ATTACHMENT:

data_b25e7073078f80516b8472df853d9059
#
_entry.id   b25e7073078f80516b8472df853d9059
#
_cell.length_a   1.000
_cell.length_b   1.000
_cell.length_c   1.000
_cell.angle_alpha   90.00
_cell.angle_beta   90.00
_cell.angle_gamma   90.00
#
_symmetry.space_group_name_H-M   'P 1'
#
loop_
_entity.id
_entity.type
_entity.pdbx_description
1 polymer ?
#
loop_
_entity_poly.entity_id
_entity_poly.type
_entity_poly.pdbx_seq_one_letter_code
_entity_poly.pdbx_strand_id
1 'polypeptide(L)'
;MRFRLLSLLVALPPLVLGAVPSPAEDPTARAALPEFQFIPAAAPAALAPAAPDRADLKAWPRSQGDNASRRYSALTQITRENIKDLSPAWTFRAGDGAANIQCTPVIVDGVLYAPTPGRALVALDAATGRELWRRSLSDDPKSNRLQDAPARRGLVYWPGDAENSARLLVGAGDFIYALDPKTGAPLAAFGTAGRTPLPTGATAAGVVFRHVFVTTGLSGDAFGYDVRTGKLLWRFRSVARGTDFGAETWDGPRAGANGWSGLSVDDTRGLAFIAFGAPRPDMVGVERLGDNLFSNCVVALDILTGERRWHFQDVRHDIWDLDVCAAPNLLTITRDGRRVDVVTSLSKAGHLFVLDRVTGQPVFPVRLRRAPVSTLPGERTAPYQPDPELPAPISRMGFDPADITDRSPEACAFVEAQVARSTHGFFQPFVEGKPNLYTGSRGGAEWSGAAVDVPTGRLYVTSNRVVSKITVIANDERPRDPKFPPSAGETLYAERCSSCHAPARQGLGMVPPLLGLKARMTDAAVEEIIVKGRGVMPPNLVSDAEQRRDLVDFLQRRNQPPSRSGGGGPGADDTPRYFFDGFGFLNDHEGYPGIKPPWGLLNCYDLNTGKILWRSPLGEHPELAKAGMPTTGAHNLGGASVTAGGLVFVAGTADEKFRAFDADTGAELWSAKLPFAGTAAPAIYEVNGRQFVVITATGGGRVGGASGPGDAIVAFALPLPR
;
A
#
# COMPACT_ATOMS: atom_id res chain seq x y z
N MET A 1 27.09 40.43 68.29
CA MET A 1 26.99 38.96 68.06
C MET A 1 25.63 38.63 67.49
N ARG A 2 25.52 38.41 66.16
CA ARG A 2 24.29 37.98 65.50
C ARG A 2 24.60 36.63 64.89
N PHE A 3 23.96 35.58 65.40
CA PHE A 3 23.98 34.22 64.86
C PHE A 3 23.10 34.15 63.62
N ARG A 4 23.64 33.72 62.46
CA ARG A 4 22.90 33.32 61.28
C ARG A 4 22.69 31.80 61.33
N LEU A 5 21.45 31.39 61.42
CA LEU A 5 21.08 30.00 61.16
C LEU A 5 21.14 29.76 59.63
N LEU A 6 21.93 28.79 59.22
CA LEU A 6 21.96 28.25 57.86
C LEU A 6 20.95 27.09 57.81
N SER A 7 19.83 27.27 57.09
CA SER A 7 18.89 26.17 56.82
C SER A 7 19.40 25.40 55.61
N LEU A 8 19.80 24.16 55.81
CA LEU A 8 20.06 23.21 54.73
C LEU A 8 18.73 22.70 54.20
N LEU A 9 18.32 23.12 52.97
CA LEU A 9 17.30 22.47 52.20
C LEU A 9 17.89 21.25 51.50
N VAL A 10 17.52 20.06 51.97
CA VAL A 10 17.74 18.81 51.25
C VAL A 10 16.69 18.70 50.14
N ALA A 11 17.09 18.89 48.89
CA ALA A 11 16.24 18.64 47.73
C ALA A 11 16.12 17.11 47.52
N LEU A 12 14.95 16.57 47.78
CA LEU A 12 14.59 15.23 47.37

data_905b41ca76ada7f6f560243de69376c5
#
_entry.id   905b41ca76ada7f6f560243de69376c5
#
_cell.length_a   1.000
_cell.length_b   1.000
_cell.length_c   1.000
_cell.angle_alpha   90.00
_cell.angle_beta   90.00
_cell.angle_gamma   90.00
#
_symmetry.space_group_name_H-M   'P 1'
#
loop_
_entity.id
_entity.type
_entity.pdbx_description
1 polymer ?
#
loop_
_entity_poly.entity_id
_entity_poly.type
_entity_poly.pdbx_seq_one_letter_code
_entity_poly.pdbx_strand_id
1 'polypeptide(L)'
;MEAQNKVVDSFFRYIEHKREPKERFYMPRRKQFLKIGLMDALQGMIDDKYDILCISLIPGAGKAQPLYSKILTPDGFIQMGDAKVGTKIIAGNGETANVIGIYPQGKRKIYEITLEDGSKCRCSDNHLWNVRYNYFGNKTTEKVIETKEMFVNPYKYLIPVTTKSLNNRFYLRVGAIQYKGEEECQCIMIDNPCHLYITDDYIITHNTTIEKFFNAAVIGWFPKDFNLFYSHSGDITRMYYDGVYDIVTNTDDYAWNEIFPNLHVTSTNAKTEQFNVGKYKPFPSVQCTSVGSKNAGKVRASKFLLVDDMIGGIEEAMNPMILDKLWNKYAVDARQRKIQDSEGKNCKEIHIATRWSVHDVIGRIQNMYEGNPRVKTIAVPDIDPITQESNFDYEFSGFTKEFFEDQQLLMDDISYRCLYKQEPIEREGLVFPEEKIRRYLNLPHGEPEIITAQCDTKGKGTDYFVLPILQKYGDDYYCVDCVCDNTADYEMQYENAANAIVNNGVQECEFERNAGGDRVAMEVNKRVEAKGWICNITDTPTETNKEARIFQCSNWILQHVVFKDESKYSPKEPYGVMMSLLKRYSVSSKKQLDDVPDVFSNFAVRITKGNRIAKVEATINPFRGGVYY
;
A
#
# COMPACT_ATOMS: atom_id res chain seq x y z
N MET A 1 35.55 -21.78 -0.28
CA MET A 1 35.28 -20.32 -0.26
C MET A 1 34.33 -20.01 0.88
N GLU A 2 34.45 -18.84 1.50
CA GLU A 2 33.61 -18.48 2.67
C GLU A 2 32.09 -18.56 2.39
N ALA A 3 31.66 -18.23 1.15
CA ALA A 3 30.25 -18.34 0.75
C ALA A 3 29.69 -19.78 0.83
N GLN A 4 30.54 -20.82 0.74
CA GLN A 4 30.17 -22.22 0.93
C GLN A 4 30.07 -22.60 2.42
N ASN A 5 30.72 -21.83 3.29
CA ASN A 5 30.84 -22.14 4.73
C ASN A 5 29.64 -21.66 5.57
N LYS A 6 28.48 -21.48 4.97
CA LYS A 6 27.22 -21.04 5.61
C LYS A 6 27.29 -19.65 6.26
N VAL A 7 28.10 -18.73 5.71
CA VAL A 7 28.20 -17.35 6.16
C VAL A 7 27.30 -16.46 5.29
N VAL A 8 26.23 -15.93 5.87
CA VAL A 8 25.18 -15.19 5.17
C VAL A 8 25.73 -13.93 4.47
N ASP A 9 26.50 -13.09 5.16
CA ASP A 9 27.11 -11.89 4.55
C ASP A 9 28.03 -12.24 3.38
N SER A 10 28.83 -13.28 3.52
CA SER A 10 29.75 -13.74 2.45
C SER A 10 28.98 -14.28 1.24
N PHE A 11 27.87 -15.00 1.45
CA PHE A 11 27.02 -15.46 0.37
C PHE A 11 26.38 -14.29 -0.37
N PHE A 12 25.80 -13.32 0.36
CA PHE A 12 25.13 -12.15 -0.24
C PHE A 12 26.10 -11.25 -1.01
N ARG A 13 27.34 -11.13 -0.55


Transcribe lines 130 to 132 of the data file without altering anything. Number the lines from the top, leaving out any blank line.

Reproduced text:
CA PHE A 12 25.13 -12.15 -0.24
C PHE A 12 26.10 -11.25 -1.01
N ARG A 13 27.34 -11.13 -0.55